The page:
small change


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small change

n.
1. Coins of low denomination.
2. Something of little value or significance.

small change

n
1. coins, esp those of low value
2. a person or thing that is not outstanding or important

small′ change′


n.
1. coins of small denomination.
2. an insignificant person or thing.
[1810–20]
ThesaurusAntonymsRelated WordsSynonymsLegend:
Noun1.small change - a trifling sum of money
cash, hard cash, hard currency - money in the form of bills or coins; "there is a desperate shortage of hard cash"

small change

noun
1. A small or trifling amount of money:
Informal: peanut (used in plural).
2. Something or things that are unimportant:
Translations
قِطَع نُقود صَغيرَه
drobné
småpenge
smámynt

small change

nspiccioli mpl

small

(smoːl) adjective
1. little in size, degree, importance etc; not large or great. She was accompanied by a small boy of about six; There's only a small amount of sugar left; She cut the meat up small for the baby.
2. not doing something on a large scale. He's a small businessman.
3. little; not much. You have small reason to be satisfied with yourself.
4. (of the letters of the alphabet) not capital. The teacher showed the children how to write a capital G and a small g.
small ads
advertisements in the personal columns of a newspaper.
small arms
weapons small and light enough to be carried by a man. They found a hoard of rifles and other small arms belonging to the rebels.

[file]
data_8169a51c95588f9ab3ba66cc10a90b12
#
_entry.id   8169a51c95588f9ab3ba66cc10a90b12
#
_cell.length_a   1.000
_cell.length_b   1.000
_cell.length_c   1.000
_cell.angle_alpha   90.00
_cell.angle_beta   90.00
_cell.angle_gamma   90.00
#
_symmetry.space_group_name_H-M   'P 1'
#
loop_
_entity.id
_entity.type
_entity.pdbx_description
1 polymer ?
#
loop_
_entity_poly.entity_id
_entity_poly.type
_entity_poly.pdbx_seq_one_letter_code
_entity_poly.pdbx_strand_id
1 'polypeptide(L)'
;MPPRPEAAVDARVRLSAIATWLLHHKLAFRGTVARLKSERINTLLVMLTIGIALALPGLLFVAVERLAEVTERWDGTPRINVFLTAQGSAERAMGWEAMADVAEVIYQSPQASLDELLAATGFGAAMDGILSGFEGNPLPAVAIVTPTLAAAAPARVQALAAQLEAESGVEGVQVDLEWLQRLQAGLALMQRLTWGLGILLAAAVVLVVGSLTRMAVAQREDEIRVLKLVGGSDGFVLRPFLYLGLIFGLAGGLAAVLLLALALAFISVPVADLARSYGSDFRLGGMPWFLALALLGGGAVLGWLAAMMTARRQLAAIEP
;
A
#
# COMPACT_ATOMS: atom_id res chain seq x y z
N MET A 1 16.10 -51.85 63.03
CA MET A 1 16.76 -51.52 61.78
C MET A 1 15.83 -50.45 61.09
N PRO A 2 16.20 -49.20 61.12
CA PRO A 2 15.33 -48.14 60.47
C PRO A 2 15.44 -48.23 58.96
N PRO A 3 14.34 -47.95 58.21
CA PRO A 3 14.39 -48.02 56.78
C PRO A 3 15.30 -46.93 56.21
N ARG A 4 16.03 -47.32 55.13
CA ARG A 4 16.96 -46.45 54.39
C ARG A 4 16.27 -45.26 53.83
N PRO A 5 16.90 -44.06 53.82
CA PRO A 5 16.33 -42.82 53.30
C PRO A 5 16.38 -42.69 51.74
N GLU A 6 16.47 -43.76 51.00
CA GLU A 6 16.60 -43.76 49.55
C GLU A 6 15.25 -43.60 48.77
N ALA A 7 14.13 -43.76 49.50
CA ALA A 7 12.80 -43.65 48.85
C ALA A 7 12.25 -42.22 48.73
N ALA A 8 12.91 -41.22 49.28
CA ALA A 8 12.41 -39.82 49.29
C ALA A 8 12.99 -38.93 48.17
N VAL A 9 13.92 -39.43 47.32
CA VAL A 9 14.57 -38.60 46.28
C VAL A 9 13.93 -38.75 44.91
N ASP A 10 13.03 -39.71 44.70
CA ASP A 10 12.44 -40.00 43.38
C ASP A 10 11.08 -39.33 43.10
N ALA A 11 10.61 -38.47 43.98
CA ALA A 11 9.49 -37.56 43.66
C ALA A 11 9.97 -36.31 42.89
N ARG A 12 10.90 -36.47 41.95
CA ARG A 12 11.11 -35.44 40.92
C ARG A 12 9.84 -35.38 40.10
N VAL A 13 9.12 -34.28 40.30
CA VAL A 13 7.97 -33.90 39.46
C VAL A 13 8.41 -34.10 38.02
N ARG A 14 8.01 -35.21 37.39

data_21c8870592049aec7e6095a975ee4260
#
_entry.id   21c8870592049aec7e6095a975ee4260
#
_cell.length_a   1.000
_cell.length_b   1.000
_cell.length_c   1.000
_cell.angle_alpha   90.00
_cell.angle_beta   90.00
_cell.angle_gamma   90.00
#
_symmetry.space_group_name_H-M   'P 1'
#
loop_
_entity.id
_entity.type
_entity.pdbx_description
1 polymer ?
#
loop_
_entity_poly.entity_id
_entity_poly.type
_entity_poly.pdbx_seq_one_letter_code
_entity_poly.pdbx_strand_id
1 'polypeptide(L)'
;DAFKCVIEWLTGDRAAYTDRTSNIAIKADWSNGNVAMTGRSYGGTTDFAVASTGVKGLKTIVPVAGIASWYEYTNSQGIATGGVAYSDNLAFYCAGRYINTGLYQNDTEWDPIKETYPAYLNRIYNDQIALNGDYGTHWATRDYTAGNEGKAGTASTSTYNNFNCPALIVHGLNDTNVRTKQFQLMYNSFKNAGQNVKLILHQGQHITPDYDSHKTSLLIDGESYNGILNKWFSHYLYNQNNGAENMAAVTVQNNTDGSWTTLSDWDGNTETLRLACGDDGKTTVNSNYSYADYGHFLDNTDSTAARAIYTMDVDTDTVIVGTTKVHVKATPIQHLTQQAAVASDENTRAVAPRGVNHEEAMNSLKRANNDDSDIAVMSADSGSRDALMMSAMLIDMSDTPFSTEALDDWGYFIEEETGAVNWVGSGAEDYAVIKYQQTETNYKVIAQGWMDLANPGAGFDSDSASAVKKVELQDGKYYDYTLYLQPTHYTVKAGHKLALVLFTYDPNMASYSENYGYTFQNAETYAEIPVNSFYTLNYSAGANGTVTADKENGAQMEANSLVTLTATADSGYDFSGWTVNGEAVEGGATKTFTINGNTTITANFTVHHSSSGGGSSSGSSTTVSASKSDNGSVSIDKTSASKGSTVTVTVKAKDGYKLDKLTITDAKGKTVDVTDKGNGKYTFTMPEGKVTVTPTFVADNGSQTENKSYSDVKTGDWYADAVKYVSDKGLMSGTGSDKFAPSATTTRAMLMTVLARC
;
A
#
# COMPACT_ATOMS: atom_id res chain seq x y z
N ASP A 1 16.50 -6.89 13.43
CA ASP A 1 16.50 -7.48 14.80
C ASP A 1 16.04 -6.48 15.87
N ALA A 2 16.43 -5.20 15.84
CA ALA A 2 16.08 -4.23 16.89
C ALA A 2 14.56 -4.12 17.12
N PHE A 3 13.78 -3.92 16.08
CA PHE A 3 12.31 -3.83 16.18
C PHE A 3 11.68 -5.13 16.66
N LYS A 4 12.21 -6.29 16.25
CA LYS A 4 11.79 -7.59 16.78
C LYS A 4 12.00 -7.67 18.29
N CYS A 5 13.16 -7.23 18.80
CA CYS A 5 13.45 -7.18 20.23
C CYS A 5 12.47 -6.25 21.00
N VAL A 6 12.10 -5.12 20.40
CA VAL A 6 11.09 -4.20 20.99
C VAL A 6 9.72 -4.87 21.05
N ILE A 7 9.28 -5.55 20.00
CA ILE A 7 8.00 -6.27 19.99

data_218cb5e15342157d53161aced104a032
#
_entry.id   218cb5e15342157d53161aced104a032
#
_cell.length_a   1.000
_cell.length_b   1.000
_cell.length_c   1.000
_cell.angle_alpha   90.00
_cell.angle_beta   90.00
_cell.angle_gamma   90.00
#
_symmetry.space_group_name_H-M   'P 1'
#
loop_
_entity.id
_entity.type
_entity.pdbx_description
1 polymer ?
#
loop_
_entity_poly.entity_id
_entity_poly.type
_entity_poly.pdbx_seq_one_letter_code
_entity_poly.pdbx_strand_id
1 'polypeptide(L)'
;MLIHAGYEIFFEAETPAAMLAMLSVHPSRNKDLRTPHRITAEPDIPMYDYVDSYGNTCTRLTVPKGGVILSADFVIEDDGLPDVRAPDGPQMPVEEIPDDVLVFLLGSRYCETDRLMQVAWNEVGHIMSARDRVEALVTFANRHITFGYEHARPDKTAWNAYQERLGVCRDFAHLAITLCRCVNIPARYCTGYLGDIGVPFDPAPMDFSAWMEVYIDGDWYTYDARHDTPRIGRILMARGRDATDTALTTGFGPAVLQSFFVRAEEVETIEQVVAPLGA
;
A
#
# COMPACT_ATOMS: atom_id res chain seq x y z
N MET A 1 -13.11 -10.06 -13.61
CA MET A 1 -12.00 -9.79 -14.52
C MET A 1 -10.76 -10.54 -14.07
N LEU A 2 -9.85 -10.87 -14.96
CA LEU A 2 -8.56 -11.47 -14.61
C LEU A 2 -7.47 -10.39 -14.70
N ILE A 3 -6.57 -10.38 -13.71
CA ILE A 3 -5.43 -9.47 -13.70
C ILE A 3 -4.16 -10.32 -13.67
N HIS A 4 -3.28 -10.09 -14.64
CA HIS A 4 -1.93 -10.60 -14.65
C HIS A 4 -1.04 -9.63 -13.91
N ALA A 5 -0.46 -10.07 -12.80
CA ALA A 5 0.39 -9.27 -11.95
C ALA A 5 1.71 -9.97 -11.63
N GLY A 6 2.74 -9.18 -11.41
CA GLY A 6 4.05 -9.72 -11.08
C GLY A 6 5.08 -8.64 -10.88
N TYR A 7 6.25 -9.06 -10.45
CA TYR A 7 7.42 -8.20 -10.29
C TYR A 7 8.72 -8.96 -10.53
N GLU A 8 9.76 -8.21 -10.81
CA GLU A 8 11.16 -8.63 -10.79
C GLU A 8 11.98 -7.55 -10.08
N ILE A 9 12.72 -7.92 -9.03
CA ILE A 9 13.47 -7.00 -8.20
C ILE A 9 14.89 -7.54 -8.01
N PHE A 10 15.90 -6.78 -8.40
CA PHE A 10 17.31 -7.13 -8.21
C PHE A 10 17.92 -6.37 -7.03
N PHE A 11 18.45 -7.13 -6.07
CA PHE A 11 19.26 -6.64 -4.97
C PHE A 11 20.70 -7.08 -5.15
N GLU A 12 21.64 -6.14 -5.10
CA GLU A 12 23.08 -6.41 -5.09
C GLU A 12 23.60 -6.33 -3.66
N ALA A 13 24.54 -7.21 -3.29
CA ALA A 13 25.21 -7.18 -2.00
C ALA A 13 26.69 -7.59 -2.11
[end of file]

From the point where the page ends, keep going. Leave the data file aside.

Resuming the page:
small change
coins of small value. a pocketful of small change.
small hours
the hours immediately after midnight. He woke up in the small hours.
ˈsmallpox noun
a type of serious infectious disease in which there is a severe rash of large, pus-filled spots that usually leave scars.
small screen
television, not the cinema. This play is intended for the small screen.
ˈsmall-time adjective
(of a thief etc) not working on a large scale. a small-time crook/thief.
feel/look small
to feel or look foolish or insignificant. He criticized her in front of her colleagues and made her feel very small.
References in classic literature ?
But let us put our hands in our trousers pockets, and let there be some small change in the right-hand one and a bunch of keys in the left, and we will face a female post-office clerk.
But even a small change in the disposition of the weight will produce violent changes in the behaviour of a coracle.
If there be troutlets enough," said Don Quixote, "they will be the same thing as a trout; for it is all one to me whether I am given eight reals in small change or a piece of eight; moreover, it may be that these troutlets are like veal, which is better than beef, or kid, which is better than goat.
He looked it out from a handful of small change, folded it in some crumpled paper, and gave it to me.
He took off his hat, and moved mechanically toward the stand; and there he found a small change that was a great one to him.
I'll bet you a horn of brandy," said the first, "that the chap has either a pocket-book, or a snug little hoard of small change, stowed away amongst his shirts.
I thought of it all the more, too, when the bouman brought out a green purse with four guineas in gold, and the best part of another in small change.
It was almost like a lot of boys scramblin' on the sidewalk for a handful of small change.
Possibly," he sighed, "but they invariably want it back in such very small change.
The Frenchman found some small change and gave twenty kopeks to each of the pilgrims.
The small change was made, we stepped on board, and the ropes were cast off.
She took up a collection of all our small change, and herself tossed it overside, singly and in handfuls, arranging the terms of the contests, chiding a miss, giving extra rewards to clever wins, in short, managing the whole exhibition.